1998
Cecilia Dougherty Videoworks: Volume 1

A compilation of two videos that wittily explore counter-cultural identity through lesbian portrayals of iconic stars: in this case, the Beatles and British playwright Joe Orton.

1991
Elegy

It’s the first day of autumn, and Gibbons can already smell death in the air. Leading us and his dog Woody on a walk through a cemetery, Gibbons voices his obsessive thoughts of death and destruction saying, “I want to be a leaf; I want to fall from a great height and crush whatever I land on.” Waxing weirdly philosophical, Gibbons satirically tries to impress the concept of mortality on his dog; the video, shot in Pixelvision, approximates his dog’s black-and-white vision.

2001
Final Exit

In Final Exit, an aged one is confronted with his options in blunt terms. Does he want to drag out his existence, increasingly infirm and a burden to his caretakers, or go quietly before resentment overwhelms sentiment? Does he wish to go on living, the quality of his life increasingly diminishing, or be euthanized? Would he prefer cremation or burial? This video confronts the issues of mortality and advancing decrepitude that faces even the friskiest.

1998
Flat is Beautiful

Flat is Beautiful is an experimental live-action cartoon using masks, animation, subtitles, drawings, and dramatic scenes to investigate the psychic life of an androgynous eleven-year-old girl. Growing up in a working class neighborhood with her single mother and gay roommate, Taylor confronts the loneliness of living between masculine and feminine in a culture obsessed with defining gender difference. Shifting between black and white film and grainy pixelvision video, Flat is Beautiful explores the internal and external worlds of sad people.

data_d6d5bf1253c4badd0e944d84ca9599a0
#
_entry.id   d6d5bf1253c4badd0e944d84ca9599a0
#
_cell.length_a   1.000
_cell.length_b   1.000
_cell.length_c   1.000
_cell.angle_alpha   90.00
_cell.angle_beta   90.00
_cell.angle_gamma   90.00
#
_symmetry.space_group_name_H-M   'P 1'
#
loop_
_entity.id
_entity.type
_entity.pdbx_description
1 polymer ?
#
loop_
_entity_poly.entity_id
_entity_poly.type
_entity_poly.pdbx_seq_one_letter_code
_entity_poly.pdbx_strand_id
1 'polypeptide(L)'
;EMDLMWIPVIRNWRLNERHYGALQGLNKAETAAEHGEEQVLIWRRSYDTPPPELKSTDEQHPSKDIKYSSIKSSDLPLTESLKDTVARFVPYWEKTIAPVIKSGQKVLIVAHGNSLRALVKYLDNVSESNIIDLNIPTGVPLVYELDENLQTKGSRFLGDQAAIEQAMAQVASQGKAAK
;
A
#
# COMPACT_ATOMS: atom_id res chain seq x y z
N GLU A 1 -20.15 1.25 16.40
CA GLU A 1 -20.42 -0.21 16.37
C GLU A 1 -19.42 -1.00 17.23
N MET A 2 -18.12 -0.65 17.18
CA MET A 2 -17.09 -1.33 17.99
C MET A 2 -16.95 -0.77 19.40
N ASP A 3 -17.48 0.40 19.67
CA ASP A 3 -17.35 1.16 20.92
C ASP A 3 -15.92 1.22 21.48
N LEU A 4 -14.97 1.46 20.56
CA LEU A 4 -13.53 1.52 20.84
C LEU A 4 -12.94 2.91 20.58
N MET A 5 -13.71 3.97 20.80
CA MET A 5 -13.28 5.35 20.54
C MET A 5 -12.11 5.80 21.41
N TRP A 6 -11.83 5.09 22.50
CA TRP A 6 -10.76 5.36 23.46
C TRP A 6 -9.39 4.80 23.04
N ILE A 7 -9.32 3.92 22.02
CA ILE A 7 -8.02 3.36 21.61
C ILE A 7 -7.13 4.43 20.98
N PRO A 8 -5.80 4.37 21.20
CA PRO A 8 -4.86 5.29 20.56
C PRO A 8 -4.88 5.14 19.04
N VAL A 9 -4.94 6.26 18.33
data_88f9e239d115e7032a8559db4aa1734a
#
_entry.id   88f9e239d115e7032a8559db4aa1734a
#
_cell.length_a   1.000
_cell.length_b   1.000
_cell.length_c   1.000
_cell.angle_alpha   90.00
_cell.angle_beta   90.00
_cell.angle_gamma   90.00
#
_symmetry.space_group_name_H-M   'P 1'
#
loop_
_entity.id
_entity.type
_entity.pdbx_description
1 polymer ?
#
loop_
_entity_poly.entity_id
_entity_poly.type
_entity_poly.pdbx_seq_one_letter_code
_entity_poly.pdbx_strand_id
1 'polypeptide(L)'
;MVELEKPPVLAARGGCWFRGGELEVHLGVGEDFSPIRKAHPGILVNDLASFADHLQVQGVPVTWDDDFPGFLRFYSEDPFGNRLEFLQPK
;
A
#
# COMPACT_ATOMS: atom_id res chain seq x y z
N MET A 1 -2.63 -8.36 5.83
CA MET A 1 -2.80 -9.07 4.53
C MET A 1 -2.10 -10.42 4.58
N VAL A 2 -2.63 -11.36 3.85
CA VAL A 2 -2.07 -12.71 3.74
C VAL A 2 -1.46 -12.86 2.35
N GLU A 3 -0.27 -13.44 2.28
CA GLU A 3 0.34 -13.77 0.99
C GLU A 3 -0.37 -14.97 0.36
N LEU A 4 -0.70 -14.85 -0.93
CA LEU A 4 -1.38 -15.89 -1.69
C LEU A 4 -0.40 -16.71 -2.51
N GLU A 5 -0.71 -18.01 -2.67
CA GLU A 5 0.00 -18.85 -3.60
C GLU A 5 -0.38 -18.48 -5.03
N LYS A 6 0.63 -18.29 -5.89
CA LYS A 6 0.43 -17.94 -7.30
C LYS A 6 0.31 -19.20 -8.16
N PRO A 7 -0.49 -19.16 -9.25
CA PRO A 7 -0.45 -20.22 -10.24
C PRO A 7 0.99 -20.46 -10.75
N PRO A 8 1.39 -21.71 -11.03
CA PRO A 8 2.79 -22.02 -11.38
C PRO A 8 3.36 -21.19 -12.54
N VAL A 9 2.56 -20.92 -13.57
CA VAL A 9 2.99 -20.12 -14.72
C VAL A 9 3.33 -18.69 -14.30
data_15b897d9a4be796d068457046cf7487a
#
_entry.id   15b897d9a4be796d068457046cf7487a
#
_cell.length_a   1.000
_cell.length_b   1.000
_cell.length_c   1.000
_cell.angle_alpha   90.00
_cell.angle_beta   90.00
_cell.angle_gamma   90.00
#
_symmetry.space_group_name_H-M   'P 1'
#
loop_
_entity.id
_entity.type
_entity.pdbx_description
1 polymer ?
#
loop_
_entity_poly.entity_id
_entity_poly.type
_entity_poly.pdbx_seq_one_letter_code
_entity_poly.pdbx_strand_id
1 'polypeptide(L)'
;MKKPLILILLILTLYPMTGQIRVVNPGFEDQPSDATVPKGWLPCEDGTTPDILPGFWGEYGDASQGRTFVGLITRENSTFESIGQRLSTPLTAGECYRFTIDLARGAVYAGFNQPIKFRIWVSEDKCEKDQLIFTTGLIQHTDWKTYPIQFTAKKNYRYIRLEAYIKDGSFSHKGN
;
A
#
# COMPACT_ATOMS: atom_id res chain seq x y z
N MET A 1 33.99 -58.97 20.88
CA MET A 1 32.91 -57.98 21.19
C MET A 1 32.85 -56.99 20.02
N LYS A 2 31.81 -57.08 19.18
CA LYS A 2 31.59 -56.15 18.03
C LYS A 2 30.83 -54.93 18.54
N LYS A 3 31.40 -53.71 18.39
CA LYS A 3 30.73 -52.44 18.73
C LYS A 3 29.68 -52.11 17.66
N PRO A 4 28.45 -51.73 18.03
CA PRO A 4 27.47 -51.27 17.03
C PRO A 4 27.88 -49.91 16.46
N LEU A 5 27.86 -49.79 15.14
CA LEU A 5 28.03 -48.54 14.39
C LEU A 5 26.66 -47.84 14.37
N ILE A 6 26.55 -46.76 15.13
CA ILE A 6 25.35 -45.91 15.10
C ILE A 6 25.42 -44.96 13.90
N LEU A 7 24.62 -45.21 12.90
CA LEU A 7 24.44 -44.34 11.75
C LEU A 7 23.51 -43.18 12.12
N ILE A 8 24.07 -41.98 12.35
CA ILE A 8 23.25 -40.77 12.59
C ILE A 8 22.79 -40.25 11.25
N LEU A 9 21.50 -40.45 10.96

1992
Girl Power

Set to music by Bikini Kill (an all-girl band from Washington), Sadie Benning's Girl Power is a raucous vision of what it means to be a radical girl in the 1990s. Benning relates her personal rebellion against school, family, and female stereotypes as a story of personal freedom, telling how she used to model like Matt Dillon and skip school to have adventures alone. Informed by the underground “riot grrrl” movement, this tape transforms the image politics of female youth, rejecting traditional passivity and polite compliance in favor of radical independence and a self-determined sexual identity.